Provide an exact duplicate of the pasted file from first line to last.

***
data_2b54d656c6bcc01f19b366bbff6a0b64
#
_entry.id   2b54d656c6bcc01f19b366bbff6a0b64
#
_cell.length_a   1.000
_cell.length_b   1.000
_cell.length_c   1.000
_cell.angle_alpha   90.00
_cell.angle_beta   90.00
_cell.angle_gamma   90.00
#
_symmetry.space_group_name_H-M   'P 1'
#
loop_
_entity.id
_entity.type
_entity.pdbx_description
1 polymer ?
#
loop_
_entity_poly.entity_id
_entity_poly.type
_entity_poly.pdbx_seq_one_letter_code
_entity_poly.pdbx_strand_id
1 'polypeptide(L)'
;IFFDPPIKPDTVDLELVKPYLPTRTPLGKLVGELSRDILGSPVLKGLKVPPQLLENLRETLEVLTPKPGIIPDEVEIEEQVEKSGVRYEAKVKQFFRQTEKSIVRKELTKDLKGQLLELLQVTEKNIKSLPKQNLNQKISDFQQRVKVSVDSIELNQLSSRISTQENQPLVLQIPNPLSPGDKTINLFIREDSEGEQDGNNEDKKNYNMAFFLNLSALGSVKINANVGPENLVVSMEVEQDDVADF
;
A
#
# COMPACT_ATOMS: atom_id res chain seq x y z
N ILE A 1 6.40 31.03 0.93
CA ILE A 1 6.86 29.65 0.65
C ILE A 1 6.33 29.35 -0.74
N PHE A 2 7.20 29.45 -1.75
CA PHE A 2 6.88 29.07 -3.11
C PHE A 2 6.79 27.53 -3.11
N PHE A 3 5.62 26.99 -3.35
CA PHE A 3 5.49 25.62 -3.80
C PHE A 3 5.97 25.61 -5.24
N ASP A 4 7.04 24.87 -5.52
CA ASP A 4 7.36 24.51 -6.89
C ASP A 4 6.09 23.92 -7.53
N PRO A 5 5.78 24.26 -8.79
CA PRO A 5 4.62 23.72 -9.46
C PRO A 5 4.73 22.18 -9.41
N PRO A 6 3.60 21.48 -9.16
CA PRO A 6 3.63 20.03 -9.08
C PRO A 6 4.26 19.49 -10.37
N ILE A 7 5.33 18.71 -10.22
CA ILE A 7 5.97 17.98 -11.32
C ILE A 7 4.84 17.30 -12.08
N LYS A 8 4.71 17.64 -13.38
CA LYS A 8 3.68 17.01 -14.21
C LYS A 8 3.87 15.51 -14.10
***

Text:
data_2b54d656c6bcc01f19b366bbff6a0b64
#
_entry.id   2b54d656c6bcc01f19b366bbff6a0b64
#
_cell.length_a   1.000
_cell.length_b   1.000
_cell.length_c   1.000
_cell.angle_alpha   90.00
_cell.angle_beta   90.00
_cell.angle_gamma   90.00
#
_symmetry.space_group_name_H-M   'P 1'
#
loop_
_entity.id
_entity.type
_entity.pdbx_description
1 polymer ?
#
loop_
_entity_poly.entity_id
_entity_poly.type
_entity_poly.pdbx_seq_one_letter_code
_entity_poly.pdbx_strand_id
1 'polypeptide(L)'
;IFFDPPIKPDTVDLELVKPYLPTRTPLGKLVGELSRDILGSPVLKGLKVPPQLLENLRETLEVLTPKPGIIPDEVEIEEQVEKSGVRYEAKVKQFFRQTEKSIVRKELTKDLKGQLLELLQVTEKNIKSLPKQNLNQKISDFQQRVKVSVDSIELNQLSSRISTQENQPLVLQIPNPLSPGDKTINLFIREDSEGEQDGNNEDKKNYNMAFFLNLSALGSVKINANVGPENLVVSMEVEQDDVADF
;
A
#
# COMPACT_ATOMS: atom_id res chain seq x y z
N ILE A 1 6.40 31.03 0.93
CA ILE A 1 6.86 29.65 0.65
C ILE A 1 6.33 29.35 -0.74
N PHE A 2 7.20 29.45 -1.75
CA PHE A 2 6.88 29.07 -3.11
C PHE A 2 6.79 27.53 -3.11
N PHE A 3 5.62 26.99 -3.35
CA PHE A 3 5.49 25.62 -3.80
C PHE A 3 5.97 25.61 -5.24
N ASP A 4 7.04 24.87 -5.52
CA ASP A 4 7.36 24.51 -6.89
C ASP A 4 6.09 23.92 -7.53
N PRO A 5 5.78 24.26 -8.79
CA PRO A 5 4.62 23.72 -9.46
C PRO A 5 4.73 22.18 -9.41
N PRO A 6 3.60 21.48 -9.16
CA PRO A 6 3.63 20.03 -9.08
C PRO A 6 4.26 19.49 -10.37
N ILE A 7 5.33 18.71 -10.22
CA ILE A 7 5.97 17.98 -11.32
C ILE A 7 4.84 17.30 -12.08
N LYS A 8 4.71 17.64 -13.38
CA LYS A 8 3.68 17.01 -14.21
C LYS A 8 3.87 15.51 -14.10